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NBA lockout: Players union mulls over deal

November 11, 2011 | 10:30 am

Billy Hunter

-- The Times' Mike Bresnahan and Broderick Turner report the owners want a "repeater tax" that exceeds the luxury tax three times in a five-year period, but the players think it would curb spending.

--True Hoop's Henry Abbott finds it encouraging the rhetoric on both sides isn't as heated.'s J.A. Adande and's Steve Aschburner wonder whether the players union will accept the owners' proposal. 

--CBS Sports' Ken Berger talked to various sources who indicated the owners didn't really revise much of their proposal during Thursday's meeting. Berger also talks to Celtics legend Bill Russell, who believes the hard-line owners are being unreasonable

--The Orange County Register's Kevin Ding reports the Lakers re-signed Ryan West to their scouting department, plan to re-hire video coordinator Patrick O'Keefe and that Rudy Garciduenas won't be back.

--Sports Illustrated's Zach Lowe explains why he's optimistic both sides will reach a deal soon. 

--ESPN Los Angeles' Andy and Brian Kamenetzky as well as Dave McMenamin debate whether there will be a 2011-2012 NBA season

--Sports Illustrated's Ian Thomsen presents two options for the players union: accept the deal or decertify.'s Mike Trudell highlights the team's volunteer event at Dockweiler State Beach in Playa del Rey's Marc Stein talks to sources that indicate the owners made very few concessions on the system proposal the players union hoped they would make.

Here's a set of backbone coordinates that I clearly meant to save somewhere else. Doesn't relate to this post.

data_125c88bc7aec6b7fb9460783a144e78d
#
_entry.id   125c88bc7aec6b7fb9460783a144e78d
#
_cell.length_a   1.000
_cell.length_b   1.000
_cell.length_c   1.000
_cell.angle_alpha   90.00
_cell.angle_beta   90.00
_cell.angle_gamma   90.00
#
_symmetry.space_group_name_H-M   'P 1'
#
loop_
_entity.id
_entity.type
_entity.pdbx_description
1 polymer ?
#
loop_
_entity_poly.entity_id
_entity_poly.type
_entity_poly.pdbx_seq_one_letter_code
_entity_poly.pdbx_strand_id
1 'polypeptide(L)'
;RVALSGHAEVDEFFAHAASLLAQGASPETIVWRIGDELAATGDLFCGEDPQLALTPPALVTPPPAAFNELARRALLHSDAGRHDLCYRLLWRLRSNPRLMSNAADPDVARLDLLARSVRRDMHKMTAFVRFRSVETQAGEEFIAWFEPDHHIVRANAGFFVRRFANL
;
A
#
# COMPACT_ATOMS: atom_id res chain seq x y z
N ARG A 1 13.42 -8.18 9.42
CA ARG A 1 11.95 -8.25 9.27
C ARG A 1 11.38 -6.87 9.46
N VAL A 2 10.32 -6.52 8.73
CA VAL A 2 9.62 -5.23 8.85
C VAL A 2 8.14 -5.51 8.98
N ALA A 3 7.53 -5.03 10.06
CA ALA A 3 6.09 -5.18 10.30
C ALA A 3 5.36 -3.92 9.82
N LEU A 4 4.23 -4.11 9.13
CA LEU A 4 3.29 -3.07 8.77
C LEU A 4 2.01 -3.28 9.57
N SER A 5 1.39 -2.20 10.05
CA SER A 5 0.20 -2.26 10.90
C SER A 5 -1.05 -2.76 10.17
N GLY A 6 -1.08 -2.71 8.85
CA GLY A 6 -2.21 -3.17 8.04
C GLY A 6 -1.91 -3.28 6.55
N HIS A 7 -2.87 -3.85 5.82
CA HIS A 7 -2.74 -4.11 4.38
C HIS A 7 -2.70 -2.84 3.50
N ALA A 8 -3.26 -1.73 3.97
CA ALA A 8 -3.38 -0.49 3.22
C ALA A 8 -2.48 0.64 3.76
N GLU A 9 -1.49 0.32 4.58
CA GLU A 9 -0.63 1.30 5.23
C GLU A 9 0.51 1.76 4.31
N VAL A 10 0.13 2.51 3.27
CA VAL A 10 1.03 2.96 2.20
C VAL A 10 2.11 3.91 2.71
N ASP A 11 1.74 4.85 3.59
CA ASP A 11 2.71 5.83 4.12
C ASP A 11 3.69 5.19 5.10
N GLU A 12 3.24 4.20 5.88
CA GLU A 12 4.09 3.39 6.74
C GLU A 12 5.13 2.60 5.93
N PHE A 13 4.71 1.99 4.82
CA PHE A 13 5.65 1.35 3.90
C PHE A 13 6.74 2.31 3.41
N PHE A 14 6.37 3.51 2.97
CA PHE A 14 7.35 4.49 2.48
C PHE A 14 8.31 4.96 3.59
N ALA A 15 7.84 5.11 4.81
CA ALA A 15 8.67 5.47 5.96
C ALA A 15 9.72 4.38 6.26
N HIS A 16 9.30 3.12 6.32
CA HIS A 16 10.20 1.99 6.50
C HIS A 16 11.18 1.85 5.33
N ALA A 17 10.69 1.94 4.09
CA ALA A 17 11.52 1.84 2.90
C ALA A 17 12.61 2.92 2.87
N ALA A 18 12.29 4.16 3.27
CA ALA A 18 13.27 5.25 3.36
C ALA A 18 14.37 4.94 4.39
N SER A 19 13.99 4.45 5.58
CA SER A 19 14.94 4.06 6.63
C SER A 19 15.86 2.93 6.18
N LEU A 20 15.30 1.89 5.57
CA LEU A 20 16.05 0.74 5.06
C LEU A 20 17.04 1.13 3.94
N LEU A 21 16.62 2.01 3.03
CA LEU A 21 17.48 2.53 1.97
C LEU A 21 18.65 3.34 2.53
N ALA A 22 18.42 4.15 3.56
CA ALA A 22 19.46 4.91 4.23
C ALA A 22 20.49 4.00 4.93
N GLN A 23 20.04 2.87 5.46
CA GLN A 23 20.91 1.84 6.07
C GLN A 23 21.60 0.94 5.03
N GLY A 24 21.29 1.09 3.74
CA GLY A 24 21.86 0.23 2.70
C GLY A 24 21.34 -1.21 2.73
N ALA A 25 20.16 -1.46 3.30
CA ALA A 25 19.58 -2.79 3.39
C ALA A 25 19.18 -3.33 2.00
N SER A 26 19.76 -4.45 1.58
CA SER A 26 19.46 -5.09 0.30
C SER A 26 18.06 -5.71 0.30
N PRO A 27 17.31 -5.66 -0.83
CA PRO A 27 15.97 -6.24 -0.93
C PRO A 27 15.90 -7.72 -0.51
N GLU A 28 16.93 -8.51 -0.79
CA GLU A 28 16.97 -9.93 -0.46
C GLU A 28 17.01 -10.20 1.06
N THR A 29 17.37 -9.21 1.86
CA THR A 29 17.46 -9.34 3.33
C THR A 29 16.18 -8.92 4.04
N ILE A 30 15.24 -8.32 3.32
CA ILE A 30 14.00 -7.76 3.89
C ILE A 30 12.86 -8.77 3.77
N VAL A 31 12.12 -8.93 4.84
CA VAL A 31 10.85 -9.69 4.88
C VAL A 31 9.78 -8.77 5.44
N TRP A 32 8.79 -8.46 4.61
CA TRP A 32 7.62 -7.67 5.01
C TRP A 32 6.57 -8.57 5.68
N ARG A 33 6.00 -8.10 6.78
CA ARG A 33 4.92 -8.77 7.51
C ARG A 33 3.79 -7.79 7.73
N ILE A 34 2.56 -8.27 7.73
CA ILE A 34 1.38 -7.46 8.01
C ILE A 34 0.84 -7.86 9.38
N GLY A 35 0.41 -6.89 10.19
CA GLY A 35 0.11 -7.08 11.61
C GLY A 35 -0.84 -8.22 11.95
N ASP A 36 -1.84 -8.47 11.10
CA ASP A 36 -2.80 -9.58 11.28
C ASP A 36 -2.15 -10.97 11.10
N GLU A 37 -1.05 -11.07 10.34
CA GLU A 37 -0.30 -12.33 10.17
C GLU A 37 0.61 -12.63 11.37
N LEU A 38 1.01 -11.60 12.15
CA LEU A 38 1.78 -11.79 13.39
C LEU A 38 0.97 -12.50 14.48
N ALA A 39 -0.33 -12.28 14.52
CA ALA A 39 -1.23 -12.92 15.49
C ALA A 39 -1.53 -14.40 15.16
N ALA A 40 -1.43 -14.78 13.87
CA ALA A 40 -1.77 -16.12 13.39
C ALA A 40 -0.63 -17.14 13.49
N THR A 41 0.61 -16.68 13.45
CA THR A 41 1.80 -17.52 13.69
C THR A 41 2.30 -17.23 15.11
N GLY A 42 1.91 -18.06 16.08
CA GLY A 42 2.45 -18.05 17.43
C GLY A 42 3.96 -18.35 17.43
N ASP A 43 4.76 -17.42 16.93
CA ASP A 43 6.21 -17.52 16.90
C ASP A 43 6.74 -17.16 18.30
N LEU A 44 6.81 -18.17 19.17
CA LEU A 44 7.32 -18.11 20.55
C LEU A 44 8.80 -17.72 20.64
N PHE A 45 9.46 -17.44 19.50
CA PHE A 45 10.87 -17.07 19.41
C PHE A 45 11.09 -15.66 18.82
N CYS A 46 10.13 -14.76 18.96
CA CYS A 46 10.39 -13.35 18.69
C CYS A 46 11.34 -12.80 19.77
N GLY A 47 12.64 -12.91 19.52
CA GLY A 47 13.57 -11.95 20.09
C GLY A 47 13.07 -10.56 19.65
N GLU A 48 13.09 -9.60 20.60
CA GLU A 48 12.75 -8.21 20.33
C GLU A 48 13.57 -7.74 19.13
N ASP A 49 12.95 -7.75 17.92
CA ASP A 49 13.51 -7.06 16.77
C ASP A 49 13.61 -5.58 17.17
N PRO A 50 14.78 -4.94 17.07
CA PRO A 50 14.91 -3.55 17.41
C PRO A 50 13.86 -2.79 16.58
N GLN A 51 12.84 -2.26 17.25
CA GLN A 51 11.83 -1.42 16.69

-- Yahoo! Sports' Adrian Wojnarowski talked to several unnamed players who expressed frustration that the union has already conceded so much, and it's possible the players will instead just decertify.

Tweet of the Day: "Deals typically done when both sides see something they don't like but could live with. Hunter and Stern both sound that way tonight."  -- sam_amick (Sports Illustrated's Sam Amick)

Rick Friedman Reader Comment of the Day: "Sorry to everybody that thinks this is about greed. This is about just even holding a bit of diignity. Stern abused the players in 1999. Let's let the people we pay to see play have a bit of their own. The players have gone from 57% and only an effective but not declared salary cap to 50% and a chance at a hard cap and revenue sharing (which us Lakers fans are sacrificing). That is a sacrifice. The owners have given us nothing but lies about their profits." -- Phred Phredphredington

--Mark Medina

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Photo credit: John Minchillo / Associated Press